Funded by the World Bank, the project was undertaken by a Chinese company Sinopec.
The steam field development done by Sinopec International begun work at Ol Karia in Naivasha in April 2012 and entailed installation of a pipeline system to collect steam from various wells, steam separators as well as steam field control system.
The total piping system installation is 40 kilometres and includes various pipe sizes of up to 42 inches radius.
“The work of steam field development is complete, pipes have been laid and also fixed to the power station,” said the Senior Communications Officer for Kengen, Kaara Wainaina.
The project had been predicted to take up to 20 months but has taken a slightly lesser time than that.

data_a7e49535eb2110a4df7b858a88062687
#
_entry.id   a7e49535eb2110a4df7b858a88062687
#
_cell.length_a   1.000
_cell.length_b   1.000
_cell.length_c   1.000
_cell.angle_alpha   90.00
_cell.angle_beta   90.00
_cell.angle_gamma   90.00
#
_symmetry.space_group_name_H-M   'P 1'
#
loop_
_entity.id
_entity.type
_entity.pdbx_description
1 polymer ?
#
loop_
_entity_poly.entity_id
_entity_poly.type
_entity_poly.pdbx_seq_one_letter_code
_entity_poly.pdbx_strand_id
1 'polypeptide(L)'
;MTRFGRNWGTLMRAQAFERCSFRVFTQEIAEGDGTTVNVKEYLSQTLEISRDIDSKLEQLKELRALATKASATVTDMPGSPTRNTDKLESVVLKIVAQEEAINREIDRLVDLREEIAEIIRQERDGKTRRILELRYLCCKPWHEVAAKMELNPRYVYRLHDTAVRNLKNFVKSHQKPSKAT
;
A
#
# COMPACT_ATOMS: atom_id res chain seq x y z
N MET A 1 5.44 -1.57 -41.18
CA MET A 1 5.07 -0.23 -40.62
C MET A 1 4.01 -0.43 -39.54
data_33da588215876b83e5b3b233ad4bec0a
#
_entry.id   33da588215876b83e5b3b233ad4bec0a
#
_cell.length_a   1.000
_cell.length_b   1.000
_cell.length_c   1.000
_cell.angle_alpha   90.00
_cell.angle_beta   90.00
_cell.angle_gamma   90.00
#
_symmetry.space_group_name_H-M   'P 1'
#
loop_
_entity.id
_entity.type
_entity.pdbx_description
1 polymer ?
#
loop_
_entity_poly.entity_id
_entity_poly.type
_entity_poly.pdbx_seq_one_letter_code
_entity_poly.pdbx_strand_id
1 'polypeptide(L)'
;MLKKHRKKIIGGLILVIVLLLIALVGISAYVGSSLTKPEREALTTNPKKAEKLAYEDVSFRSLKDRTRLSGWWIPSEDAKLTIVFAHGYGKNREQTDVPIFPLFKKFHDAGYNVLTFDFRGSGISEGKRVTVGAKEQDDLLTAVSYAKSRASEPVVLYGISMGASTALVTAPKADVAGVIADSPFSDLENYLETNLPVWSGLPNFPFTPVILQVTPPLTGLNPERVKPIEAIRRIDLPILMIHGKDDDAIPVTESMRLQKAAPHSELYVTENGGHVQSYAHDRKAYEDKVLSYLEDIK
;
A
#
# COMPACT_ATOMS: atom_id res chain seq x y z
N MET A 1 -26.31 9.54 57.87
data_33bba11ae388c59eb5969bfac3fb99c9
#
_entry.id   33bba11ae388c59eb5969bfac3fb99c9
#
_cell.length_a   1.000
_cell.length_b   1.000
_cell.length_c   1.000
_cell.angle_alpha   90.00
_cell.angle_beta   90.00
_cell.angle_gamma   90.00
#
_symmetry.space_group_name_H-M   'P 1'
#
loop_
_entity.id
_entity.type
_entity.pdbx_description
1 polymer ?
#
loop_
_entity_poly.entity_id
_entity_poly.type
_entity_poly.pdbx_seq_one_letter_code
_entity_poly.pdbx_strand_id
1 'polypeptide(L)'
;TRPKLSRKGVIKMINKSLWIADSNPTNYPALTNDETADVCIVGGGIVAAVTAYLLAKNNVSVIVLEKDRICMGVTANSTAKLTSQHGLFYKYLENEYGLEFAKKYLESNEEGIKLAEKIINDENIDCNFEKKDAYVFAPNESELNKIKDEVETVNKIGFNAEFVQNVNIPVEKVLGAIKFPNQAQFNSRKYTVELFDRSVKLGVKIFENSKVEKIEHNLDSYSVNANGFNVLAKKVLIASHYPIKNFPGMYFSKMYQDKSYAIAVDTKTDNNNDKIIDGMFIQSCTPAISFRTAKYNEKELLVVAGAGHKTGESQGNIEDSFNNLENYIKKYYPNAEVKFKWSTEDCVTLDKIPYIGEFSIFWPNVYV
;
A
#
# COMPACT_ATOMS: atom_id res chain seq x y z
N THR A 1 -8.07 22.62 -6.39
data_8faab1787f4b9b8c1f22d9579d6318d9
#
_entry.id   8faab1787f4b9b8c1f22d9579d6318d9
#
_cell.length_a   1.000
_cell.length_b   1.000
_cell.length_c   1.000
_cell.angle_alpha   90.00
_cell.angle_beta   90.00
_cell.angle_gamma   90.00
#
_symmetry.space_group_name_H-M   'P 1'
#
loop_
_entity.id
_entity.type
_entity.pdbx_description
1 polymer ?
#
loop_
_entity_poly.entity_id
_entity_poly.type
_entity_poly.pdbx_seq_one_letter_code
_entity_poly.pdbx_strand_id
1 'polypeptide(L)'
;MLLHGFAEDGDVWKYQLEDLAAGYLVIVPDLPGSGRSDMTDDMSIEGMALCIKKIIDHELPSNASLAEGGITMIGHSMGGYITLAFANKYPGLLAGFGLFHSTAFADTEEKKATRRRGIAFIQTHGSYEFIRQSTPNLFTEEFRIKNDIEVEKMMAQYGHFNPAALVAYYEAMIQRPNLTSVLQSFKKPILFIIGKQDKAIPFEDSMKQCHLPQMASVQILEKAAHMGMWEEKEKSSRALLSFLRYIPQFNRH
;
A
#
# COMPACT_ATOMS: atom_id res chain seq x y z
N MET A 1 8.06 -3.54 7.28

The laying of the pipes and the entire steam field development was the last major milestone in construction of the 280 MW geothermal project that will pump a further 25 percent of current capacity to the national grid and this is expected to happen mid this year.
Wainaina expressed optimism on the adherence of this schedule saying everything was working according to plan.
The Ol Karia geothermal power plant puts the power generator on a green energy path, with geothermal expected to provide half of electricity needs of the country by 2018. (CajNewsAfrica)